Working with parents. Many parents have asked me to share my expertise with respect to meeting their gifted and creative children’s intellectual and creative needs with e-mails, phone calls, and meetings at the CFGE. I have also conducted seminars for parents of gifted students on the subject of fostering their children’s creative potential at home, as one CFGE’s events for its Saturday and Summer Enrichment Program (for Science, Technology, Engineering, and Math courses[Letter]):


Kim, K. H. (2010, February). What can we do to enable creative kids to turn potentially problematic into productive behavior? Saturday and Summer Enrichment Program (February 13, 2010 - March 27, 2010, 9:30AM - 12:30PM for Science, Technology, Engineering, and Math courses). The Center for Gifted Education, The College of William and Mary, Williamsburg, VA, February 20, 2009.
Kim, K. H. (2009, March). How well do you kill your child’s creativity? Saturday Enrichment Program (February 14, 2009 - March 28, 2009, 9:30AM - 12:30PM for Science, Technology, Engineering, and Math courses). The Center for Gifted Education, The College of William and Mary, Williamsburg, VA, March 7, 2009.

Working with teachers. I have met and shared my expertise with many local teachers regarding gifted students at the CFGE. As a result, I have been invited to appear as a featured guest speaker during a breakout session for the National Curriculum Network Conference (the majority of the audience is teachers) in March, 2010. The focus of my address was on how to recognize or identify creative students and how to encourage the development of environments that help students realize their creative potential (Letter):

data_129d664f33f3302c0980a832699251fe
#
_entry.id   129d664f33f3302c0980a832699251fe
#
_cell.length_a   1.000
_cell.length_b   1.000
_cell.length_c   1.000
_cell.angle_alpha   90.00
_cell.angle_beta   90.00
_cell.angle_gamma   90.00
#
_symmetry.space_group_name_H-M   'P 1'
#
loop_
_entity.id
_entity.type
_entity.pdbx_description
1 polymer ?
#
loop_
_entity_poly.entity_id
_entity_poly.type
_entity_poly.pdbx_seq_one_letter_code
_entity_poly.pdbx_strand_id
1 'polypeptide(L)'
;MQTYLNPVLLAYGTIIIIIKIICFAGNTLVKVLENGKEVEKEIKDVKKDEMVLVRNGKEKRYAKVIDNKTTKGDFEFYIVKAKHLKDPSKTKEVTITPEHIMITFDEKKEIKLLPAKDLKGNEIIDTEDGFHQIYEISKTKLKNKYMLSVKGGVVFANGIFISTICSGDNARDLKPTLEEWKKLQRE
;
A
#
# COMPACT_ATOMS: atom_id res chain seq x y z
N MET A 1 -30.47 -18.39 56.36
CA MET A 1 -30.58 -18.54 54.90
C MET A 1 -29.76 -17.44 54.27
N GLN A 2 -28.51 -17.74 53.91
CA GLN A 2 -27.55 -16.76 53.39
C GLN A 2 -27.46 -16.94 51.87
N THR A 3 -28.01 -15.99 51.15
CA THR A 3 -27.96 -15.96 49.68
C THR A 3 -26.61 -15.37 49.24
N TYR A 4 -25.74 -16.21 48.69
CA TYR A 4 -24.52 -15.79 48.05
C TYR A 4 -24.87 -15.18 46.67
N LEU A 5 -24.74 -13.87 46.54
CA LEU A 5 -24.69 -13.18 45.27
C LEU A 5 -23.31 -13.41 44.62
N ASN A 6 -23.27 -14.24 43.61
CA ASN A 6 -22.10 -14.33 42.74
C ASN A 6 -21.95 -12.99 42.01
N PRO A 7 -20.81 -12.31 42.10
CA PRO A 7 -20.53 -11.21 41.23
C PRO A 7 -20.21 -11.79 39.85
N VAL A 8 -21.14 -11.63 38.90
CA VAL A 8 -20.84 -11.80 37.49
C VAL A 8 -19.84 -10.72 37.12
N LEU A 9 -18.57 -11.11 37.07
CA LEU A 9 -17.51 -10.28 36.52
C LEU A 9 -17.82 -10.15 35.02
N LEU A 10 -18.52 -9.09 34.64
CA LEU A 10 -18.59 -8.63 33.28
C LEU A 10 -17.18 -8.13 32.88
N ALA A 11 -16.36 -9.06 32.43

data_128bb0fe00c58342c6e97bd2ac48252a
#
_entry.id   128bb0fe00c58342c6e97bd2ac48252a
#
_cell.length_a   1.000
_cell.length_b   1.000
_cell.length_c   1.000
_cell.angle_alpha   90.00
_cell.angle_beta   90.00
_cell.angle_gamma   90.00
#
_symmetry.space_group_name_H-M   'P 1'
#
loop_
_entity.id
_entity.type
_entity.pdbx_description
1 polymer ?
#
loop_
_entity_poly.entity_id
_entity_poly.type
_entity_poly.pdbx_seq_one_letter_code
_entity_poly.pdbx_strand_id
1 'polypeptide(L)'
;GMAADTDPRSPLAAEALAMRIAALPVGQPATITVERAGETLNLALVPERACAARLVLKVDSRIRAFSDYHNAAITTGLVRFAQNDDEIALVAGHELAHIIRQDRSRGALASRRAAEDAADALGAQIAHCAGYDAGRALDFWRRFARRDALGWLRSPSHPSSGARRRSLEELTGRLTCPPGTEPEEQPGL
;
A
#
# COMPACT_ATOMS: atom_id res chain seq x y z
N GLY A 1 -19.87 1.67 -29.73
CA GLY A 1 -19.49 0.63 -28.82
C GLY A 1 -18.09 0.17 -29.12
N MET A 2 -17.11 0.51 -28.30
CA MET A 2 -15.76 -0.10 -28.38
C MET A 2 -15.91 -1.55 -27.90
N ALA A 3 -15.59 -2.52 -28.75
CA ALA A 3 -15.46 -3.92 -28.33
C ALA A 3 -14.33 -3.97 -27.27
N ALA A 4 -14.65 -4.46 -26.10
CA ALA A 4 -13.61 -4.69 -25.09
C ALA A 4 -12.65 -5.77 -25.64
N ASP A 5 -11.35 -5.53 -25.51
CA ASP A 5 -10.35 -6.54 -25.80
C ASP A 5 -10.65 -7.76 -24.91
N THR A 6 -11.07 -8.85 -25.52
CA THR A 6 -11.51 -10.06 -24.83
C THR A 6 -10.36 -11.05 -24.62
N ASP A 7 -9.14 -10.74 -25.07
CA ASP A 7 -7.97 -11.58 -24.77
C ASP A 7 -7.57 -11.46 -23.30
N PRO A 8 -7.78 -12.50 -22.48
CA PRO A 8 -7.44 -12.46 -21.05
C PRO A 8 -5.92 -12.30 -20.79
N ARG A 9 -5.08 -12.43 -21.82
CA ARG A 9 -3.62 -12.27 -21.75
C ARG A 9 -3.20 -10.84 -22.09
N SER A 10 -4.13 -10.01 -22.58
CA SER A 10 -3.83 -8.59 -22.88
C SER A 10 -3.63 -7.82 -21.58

Kim, K. H. (2010, March [Letter]). Featured Session: Do you kill your students’ creativity? The 15th National Curriculum Network Conference. The Center for Gifted Education, The College of William and Mary, Williamsburg, VA, March 11, 2010.


In addition, I will be presenting another session at the same conference regarding the identification of creativity and how to measure students’ creative potential using the Torrance Tests of Creative Thinking, and how to score their responses on the TTCT: